When I bought my old hybrid I got a really solid rear rack and a discounted pair of Brookes panniers that were the last ones in the shop, which seemed keen to get rid of them. I've never quite worked out how they are supposed to be secured, but I've managed with three carabiners. They are totally bomb-proof and will, I suspect, last longer than my legs.

I got a new front rack and panniers for my LE trip; I went for the traditional waterproof Ortleibs which have been great so far. I definitely prefer having some weight up front rather than all at the back. I assume that it will rain horribly and pack accordingly - I have built up a collection of roll top dry bags which are great.



Terra Nova Aspect 1 - after a lot of research (which I thoroughly enjoyed) I found this, which I love. I was looking for a poles-outside outer-pitch-first tent. This one is high enough to sit up in (for a shortarse like me), and the door can be propped up to make a sort of porch, which makes a very good sheltered area for cooking as long as you are pitched with the door pointing out of the wind. It has never yet let any water in. I was a bit concerned about how well it would perform in strong wind and rain at the same time, but it's been fine with the extra guy ropes which brace the poles. Some creature in Brighton (a rabbit, or possibly a magpie) who was after my muesli has put a hole in the inner, but I have been too lazy to fix it.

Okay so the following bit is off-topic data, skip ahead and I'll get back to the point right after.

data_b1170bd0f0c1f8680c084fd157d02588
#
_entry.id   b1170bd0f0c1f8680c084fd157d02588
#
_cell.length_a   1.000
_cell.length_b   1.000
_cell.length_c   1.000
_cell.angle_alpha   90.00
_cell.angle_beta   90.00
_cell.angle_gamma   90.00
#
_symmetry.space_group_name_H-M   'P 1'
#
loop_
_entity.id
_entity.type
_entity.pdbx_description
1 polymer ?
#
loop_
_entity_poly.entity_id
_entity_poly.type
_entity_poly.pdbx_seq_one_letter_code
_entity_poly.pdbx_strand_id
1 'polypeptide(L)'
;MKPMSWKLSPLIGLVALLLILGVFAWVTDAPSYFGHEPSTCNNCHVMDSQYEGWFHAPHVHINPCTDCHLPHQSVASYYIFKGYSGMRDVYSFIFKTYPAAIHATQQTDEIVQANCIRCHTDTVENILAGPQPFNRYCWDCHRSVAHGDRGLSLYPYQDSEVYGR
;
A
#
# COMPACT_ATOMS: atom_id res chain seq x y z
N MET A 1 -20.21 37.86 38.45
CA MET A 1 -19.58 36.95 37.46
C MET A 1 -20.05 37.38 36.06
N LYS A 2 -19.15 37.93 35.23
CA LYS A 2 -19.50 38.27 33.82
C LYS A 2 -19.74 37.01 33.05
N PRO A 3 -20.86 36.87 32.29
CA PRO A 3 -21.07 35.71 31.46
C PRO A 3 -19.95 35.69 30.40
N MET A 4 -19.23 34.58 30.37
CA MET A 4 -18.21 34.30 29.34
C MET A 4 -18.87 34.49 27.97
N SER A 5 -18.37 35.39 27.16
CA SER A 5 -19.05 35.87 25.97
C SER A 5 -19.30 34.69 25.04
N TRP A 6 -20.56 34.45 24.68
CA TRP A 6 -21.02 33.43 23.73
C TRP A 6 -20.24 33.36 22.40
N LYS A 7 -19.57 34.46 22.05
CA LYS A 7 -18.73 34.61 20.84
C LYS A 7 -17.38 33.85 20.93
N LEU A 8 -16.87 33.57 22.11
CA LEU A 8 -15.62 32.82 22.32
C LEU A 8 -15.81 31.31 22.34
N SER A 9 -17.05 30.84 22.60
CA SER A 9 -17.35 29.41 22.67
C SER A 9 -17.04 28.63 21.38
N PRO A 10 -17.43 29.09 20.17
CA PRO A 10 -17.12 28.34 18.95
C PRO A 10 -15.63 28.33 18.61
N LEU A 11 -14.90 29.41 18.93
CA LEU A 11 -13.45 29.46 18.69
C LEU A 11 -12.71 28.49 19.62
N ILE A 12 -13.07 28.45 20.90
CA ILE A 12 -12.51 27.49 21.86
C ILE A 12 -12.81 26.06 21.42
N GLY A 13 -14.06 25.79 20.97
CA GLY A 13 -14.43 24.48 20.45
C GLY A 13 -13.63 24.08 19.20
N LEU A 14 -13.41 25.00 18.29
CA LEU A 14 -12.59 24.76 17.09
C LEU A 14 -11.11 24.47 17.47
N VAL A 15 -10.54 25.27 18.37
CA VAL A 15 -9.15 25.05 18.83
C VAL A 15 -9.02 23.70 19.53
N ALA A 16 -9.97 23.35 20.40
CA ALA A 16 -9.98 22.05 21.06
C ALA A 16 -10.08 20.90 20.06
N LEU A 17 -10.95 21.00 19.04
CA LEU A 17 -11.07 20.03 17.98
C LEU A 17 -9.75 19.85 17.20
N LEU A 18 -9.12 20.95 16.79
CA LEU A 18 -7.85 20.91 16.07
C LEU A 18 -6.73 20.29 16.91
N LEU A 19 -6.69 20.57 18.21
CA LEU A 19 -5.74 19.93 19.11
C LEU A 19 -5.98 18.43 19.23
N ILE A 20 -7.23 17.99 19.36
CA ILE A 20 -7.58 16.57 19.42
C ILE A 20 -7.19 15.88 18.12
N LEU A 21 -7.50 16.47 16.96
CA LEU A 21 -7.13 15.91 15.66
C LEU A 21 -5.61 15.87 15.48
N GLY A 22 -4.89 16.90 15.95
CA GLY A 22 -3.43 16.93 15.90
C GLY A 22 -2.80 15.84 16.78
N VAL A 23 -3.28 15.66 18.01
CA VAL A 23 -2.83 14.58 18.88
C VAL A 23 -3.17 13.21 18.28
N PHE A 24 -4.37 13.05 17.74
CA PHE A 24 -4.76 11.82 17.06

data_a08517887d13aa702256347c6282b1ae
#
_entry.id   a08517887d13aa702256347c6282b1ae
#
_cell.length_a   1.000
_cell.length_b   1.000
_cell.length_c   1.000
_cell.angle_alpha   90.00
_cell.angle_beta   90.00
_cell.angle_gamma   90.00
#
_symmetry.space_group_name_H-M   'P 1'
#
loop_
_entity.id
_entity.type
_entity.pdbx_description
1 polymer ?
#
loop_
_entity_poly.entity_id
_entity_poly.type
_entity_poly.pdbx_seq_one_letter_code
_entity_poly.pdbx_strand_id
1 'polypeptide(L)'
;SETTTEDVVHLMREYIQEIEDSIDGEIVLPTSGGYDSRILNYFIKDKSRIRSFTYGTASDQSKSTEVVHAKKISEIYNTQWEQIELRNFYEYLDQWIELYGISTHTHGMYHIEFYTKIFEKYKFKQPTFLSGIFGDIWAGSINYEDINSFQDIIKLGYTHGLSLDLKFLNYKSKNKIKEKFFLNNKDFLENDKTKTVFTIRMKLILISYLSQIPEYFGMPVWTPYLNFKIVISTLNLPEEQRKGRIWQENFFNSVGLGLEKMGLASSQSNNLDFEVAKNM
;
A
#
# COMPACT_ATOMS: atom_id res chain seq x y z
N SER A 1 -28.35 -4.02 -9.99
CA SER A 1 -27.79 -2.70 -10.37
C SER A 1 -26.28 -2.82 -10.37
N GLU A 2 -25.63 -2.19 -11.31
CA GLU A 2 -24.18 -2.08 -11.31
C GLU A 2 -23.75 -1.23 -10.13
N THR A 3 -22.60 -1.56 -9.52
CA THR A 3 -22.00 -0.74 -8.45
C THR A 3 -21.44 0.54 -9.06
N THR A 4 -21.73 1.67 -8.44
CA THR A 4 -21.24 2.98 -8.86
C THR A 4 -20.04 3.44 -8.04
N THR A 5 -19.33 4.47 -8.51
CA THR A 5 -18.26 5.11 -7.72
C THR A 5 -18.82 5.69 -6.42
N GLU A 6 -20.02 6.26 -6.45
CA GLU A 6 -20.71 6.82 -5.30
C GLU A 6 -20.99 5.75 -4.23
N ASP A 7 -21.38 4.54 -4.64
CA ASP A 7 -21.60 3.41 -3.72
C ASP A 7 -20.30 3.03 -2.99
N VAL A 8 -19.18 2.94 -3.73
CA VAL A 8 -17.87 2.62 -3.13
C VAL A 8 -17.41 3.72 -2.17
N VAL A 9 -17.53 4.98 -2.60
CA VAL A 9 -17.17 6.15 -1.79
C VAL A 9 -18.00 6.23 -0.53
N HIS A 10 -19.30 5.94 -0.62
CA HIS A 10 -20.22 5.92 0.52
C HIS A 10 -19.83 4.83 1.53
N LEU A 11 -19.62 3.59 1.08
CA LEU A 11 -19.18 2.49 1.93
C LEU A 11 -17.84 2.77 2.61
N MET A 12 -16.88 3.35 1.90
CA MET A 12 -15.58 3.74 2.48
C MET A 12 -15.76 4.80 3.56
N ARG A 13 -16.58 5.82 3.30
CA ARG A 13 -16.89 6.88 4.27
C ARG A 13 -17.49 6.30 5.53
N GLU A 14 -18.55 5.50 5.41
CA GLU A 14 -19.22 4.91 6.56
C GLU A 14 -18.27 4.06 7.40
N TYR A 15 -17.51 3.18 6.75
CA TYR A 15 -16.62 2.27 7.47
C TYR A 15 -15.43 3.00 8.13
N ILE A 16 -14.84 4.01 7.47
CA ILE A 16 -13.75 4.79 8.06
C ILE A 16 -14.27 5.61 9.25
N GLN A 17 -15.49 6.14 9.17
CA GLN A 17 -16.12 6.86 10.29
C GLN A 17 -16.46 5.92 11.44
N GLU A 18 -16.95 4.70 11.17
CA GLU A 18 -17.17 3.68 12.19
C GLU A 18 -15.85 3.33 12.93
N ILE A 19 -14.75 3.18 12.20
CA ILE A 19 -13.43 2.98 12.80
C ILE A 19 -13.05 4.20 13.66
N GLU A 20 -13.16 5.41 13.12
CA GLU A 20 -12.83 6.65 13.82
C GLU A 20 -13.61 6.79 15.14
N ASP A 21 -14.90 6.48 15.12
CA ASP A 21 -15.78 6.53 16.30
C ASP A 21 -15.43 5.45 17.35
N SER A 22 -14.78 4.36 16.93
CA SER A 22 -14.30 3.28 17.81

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The tent in increasingly exotic locations: living room floor, back garden, Strathyre, Bettyhill, and Thurso.